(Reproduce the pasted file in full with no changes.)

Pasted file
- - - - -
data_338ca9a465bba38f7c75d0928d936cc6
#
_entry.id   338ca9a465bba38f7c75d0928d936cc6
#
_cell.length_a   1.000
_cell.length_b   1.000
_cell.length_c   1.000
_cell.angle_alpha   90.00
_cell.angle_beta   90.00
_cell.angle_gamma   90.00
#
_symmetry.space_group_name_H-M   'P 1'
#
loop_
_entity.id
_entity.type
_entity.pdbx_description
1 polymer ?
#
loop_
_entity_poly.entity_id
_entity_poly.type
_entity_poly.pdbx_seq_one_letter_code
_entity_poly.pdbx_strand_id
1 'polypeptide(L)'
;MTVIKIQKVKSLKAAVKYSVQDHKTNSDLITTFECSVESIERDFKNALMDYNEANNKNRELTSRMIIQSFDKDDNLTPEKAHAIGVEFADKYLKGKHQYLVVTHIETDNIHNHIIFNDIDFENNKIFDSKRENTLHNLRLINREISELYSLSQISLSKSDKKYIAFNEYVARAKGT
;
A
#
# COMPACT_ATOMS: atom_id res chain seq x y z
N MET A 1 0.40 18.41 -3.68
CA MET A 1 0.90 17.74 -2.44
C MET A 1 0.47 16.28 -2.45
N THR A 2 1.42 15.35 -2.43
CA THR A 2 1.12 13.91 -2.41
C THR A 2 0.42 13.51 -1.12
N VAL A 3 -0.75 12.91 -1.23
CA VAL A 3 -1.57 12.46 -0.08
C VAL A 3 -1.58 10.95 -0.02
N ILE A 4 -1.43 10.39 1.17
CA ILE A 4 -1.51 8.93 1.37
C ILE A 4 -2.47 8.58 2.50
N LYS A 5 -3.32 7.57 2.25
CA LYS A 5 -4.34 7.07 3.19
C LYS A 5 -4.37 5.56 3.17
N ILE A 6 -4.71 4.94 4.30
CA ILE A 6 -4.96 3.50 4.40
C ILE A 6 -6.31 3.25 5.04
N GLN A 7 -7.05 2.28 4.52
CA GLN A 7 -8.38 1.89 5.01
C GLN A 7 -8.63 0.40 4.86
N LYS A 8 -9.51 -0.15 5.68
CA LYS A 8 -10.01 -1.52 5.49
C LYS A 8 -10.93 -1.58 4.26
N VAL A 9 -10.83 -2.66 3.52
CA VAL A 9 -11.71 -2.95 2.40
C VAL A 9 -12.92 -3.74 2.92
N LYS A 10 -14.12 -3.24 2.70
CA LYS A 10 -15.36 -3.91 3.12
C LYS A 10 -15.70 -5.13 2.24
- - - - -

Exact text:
data_338ca9a465bba38f7c75d0928d936cc6
#
_entry.id   338ca9a465bba38f7c75d0928d936cc6
#
_cell.length_a   1.000
_cell.length_b   1.000
_cell.length_c   1.000
_cell.angle_alpha   90.00
_cell.angle_beta   90.00
_cell.angle_gamma   90.00
#
_symmetry.space_group_name_H-M   'P 1'
#
loop_
_entity.id
_entity.type
_entity.pdbx_description
1 polymer ?
#
loop_
_entity_poly.entity_id
_entity_poly.type
_entity_poly.pdbx_seq_one_letter_code
_entity_poly.pdbx_strand_id
1 'polypeptide(L)'
;MTVIKIQKVKSLKAAVKYSVQDHKTNSDLITTFECSVESIERDFKNALMDYNEANNKNRELTSRMIIQSFDKDDNLTPEKAHAIGVEFADKYLKGKHQYLVVTHIETDNIHNHIIFNDIDFENNKIFDSKRENTLHNLRLINREISELYSLSQISLSKSDKKYIAFNEYVARAKGT
;
A
#
# COMPACT_ATOMS: atom_id res chain seq x y z
N MET A 1 0.40 18.41 -3.68
CA MET A 1 0.90 17.74 -2.44
C MET A 1 0.47 16.28 -2.45
N THR A 2 1.42 15.35 -2.43
CA THR A 2 1.12 13.91 -2.41
C THR A 2 0.42 13.51 -1.12
N VAL A 3 -0.75 12.91 -1.23
CA VAL A 3 -1.57 12.46 -0.08
C VAL A 3 -1.58 10.95 -0.02
N ILE A 4 -1.43 10.39 1.17
CA ILE A 4 -1.51 8.93 1.37
C ILE A 4 -2.47 8.58 2.50
N LYS A 5 -3.32 7.57 2.25
CA LYS A 5 -4.34 7.07 3.19
C LYS A 5 -4.37 5.56 3.17
N ILE A 6 -4.71 4.94 4.30
CA ILE A 6 -4.96 3.50 4.40
C ILE A 6 -6.31 3.25 5.04
N GLN A 7 -7.05 2.28 4.52
CA GLN A 7 -8.38 1.89 5.01
C GLN A 7 -8.63 0.40 4.86
N LYS A 8 -9.51 -0.15 5.68
CA LYS A 8 -10.01 -1.52 5.49
C LYS A 8 -10.93 -1.58 4.26
N VAL A 9 -10.83 -2.66 3.52
CA VAL A 9 -11.71 -2.95 2.40
C VAL A 9 -12.92 -3.74 2.92
N LYS A 10 -14.12 -3.24 2.70
CA LYS A 10 -15.36 -3.91 3.12
C LYS A 10 -15.70 -5.13 2.24